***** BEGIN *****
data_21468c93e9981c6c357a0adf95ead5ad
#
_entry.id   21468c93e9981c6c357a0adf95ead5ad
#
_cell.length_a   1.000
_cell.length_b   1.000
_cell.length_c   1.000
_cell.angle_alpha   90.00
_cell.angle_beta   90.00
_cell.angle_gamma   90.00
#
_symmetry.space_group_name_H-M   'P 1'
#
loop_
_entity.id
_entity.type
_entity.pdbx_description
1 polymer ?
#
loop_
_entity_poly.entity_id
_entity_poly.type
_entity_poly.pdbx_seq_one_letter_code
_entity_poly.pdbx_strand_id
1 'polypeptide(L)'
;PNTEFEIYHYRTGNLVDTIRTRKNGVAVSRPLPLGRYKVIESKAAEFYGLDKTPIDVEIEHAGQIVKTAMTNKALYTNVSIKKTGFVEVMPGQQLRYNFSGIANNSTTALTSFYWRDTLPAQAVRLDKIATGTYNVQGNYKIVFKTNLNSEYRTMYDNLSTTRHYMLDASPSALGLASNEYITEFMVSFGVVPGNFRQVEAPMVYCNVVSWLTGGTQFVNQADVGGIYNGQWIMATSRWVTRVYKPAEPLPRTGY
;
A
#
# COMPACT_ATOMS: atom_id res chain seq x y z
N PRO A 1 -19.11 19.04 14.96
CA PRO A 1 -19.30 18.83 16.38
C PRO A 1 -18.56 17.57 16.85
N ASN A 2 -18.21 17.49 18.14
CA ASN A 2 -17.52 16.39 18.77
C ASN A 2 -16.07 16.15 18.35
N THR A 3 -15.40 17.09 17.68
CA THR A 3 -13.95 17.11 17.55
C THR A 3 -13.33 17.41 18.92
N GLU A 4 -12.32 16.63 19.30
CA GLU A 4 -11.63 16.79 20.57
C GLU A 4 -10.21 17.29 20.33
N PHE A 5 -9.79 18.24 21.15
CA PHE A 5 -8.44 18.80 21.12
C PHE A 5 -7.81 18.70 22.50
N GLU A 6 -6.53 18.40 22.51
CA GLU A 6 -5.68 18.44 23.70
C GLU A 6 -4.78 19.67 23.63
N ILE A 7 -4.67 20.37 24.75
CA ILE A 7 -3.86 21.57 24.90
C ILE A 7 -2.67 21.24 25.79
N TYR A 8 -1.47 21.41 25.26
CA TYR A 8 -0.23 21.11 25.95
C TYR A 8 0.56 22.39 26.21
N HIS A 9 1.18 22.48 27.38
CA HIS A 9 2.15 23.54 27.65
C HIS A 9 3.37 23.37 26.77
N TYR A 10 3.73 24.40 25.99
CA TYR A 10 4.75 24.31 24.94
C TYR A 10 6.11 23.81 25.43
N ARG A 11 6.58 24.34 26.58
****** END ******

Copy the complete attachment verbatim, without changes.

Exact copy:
data_21468c93e9981c6c357a0adf95ead5ad
#
_entry.id   21468c93e9981c6c357a0adf95ead5ad
#
_cell.length_a   1.000
_cell.length_b   1.000
_cell.length_c   1.000
_cell.angle_alpha   90.00
_cell.angle_beta   90.00
_cell.angle_gamma   90.00
#
_symmetry.space_group_name_H-M   'P 1'
#
loop_
_entity.id
_entity.type
_entity.pdbx_description
1 polymer ?
#
loop_
_entity_poly.entity_id
_entity_poly.type
_entity_poly.pdbx_seq_one_letter_code
_entity_poly.pdbx_strand_id
1 'polypeptide(L)'
;PNTEFEIYHYRTGNLVDTIRTRKNGVAVSRPLPLGRYKVIESKAAEFYGLDKTPIDVEIEHAGQIVKTAMTNKALYTNVSIKKTGFVEVMPGQQLRYNFSGIANNSTTALTSFYWRDTLPAQAVRLDKIATGTYNVQGNYKIVFKTNLNSEYRTMYDNLSTTRHYMLDASPSALGLASNEYITEFMVSFGVVPGNFRQVEAPMVYCNVVSWLTGGTQFVNQADVGGIYNGQWIMATSRWVTRVYKPAEPLPRTGY
;
A
#
# COMPACT_ATOMS: atom_id res chain seq x y z
N PRO A 1 -19.11 19.04 14.96
CA PRO A 1 -19.30 18.83 16.38
C PRO A 1 -18.56 17.57 16.85
N ASN A 2 -18.21 17.49 18.14
CA ASN A 2 -17.52 16.39 18.77
C ASN A 2 -16.07 16.15 18.35
N THR A 3 -15.40 17.09 17.68
CA THR A 3 -13.95 17.11 17.55
C THR A 3 -13.33 17.41 18.92
N GLU A 4 -12.32 16.63 19.30
CA GLU A 4 -11.63 16.79 20.57
C GLU A 4 -10.21 17.29 20.33
N PHE A 5 -9.79 18.24 21.15
CA PHE A 5 -8.44 18.80 21.12
C PHE A 5 -7.81 18.70 22.50
N GLU A 6 -6.53 18.40 22.51
CA GLU A 6 -5.68 18.44 23.70
C GLU A 6 -4.78 19.67 23.63
N ILE A 7 -4.67 20.37 24.75
CA ILE A 7 -3.86 21.57 24.90
C ILE A 7 -2.67 21.24 25.79
N TYR A 8 -1.47 21.41 25.26
CA TYR A 8 -0.23 21.11 25.95
C TYR A 8 0.56 22.39 26.21
N HIS A 9 1.18 22.48 27.38
CA HIS A 9 2.15 23.54 27.65
C HIS A 9 3.37 23.37 26.77
N TYR A 10 3.73 24.40 25.99
CA TYR A 10 4.75 24.31 24.94
C TYR A 10 6.11 23.81 25.43
N ARG A 11 6.58 24.34 26.58